Digital technologies, such as social networks, online shopping, and games, use a set of persuasive and motivational techniques to keep users returning. These include “scarcity” (a snap or status is only temporarily available, encouraging you to get online quickly); “social proof” (20,000 users retweeted an article so you should go online and read it); “personalisation” (your news feed is designed to filter and display news based on your interest); and “reciprocity” (invite more friends to get extra points, and once your friends are part of the network it becomes much more difficult for you or them to leave).
Technology is designed to utilise the basic human need to feel a sense of belonging and connection with others. So, a fear of missing out, commonly known as FoMO, is at the heart of many features of social media design.
Groups and forums in social media promote active participation. Notifications and “presence features” keep people notified of each others’ availability and activities in real-time so that some start to become compulsive checkers. This includes “two ticks” on instant messaging tools, such as Whatsapp. Users can see whether their message has been delivered and read. This creates pressure on each person to respond quickly to the other.
The concepts of reward and infotainment, material which is both entertaining and informative, are also crucial for “addictive” designs. In social networks, it is said that “no news is not good news”. So, their design strives always to provide content and prevent disappointment. The seconds of anticipation for the “pull to refresh” mechanism on smartphone apps, such as Twitter, is similar to pulling the lever of a slot machine and waiting for the win.
Most of the features mentioned above have roots in our non-tech world. Social networking sites have not created any new or fundamentally different styles of interaction between humans. Instead they have vastly amplified the speed and ease with which these interactions can occur, taking them to a higher speed, and scale.
Addiction and awareness
People using digital media do exhibit symptoms of behavioural addiction. These include salience, conflict, and mood modification when they check their online profiles regularly. Often people feel the need to engage with digital devices even if it is inappropriate or dangerous for them to do so. If disconnected or unable to interact as desired, they become preoccupied with missing opportunities to engage with their online social networks.
According to the UK’s communications regulator Ofcom, 15m UK internet users (around 34% of all internet users) have tried a “digital detox”. After being offline, 33% of participants reported feeling an increase in productivity, 27% felt a sense of liberation, and 25% enjoyed life more. But the report also highlighted that 16% of participants experienced the fear of missing out, 15% felt lost and 14% “cut-off”. These figures suggest that people want to spend less time online, but they may need help to do so.
At the moment, tools that enable people to be in control of their online experience, presence and online interaction remain very primitive. There seem to be unwritten expectations for users to adhere to social norms of cyberspace once they accept participation.
But unlike other mediums for addiction, such as alcohol, technology can play a role in making its usage more informed and conscious. It is possible to detect whether someone is using a phone or social network in an anxious, uncontrolled manner. Similar to online gambling, users should have available help if they wish. This could be a self-exclusion and lock-out scheme. Users can allow software to alert them when their usage pattern indicates risk.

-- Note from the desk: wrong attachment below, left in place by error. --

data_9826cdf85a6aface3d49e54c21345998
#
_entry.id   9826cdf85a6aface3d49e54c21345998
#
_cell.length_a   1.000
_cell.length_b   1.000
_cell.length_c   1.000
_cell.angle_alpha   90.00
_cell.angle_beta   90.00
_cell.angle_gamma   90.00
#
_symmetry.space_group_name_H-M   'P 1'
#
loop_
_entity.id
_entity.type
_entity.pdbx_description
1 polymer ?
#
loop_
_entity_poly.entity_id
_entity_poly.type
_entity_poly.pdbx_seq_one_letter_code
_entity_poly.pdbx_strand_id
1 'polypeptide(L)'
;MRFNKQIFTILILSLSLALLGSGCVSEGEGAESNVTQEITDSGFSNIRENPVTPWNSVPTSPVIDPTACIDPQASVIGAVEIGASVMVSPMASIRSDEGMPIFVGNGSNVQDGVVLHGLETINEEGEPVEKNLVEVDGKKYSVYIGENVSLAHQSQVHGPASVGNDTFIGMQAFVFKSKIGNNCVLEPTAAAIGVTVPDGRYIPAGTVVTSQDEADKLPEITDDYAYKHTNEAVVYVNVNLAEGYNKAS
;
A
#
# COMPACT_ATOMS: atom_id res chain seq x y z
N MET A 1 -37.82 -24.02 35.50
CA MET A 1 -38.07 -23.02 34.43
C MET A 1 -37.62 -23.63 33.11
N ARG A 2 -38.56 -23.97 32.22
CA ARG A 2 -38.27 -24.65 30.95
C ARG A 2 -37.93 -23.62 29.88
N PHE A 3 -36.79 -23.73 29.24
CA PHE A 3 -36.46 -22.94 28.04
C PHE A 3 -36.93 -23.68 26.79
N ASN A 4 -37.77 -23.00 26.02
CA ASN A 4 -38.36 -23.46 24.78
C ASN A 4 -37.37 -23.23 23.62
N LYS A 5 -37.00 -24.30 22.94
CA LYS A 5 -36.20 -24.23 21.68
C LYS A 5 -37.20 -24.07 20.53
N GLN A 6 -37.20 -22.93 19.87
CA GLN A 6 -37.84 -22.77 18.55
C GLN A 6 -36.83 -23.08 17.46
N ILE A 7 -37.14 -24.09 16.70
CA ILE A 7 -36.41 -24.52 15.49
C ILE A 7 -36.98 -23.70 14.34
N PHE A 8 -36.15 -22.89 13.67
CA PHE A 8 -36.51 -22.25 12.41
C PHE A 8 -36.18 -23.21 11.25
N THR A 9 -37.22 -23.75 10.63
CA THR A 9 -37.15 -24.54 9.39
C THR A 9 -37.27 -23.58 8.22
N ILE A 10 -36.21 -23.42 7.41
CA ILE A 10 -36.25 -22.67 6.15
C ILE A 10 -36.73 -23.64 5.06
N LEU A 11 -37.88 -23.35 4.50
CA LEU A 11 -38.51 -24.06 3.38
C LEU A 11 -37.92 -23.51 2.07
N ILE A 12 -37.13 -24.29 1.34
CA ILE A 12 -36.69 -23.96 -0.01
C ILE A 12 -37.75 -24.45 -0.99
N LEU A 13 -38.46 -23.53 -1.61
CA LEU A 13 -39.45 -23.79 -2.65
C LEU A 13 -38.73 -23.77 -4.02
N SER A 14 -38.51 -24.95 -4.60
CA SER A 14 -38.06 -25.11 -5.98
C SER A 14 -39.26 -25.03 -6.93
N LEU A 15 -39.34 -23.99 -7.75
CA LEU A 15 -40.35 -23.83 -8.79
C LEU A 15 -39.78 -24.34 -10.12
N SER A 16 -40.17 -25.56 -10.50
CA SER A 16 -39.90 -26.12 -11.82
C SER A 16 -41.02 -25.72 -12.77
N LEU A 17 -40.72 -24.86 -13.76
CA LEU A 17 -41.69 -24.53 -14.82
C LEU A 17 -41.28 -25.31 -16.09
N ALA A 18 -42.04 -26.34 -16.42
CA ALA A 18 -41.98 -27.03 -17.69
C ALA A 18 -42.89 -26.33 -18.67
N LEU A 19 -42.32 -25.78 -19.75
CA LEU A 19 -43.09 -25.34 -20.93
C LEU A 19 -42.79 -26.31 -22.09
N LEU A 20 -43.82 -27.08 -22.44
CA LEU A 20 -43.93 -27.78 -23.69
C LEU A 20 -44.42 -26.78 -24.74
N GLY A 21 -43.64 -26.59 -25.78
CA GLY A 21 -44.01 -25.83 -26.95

The borderline between software which is legitimately immersive and software which can be seen as “exploitation-ware” remains an open question. Transparency of digital persuasion design and education about critical digital literacy could be potential solutions.
Our BU briefing papers are designed to make our research outputs accessible and easily digestible so that our research findings can quickly be applied – whether to society, culture, public policy, services, the environment or to improve quality of life. They have been created to highlight research findings and their potential impact within their field.
Sports concussion has been the subject of much discourse in the scientific literature and mainstream media for many years. Major national and international sporting events are extensively covered by the media, with vast numbers of column inches and webpages dedicated to summarising these events. The frequency of concussion in some of the world’s biggest sports such as soccer, football, and rugby means that many of these concussive events which occur in high-profile competitions are also the focus of this reporting.
This paper analyses the descriptions of online sports concussion news on a global scale, using a search engine to retrieve news stories, and evaluates the media’s role in shaping public perception and misconception regarding concussion in sport. Further analysis sought to identify geographical patterns associated with different descriptions of sports concussion.
Development of Production Projects (including animation, creative documentaries and drama): One of the objectives of the programme is to promote, by providing financial support, the development of production projects intended for European and international markets presented by independent European production companies in the following categories: animation, creative documentary and drama. Deadlines are 25.11.11 and 13.04.12.
Development of Online and Offline Interactive Works: One of the objectives of the programme is to promote, by providing financial support, the development of production projects intended for European and international markets presented by independent European production companies. Deadlines are 25.11.11 and 13.04.12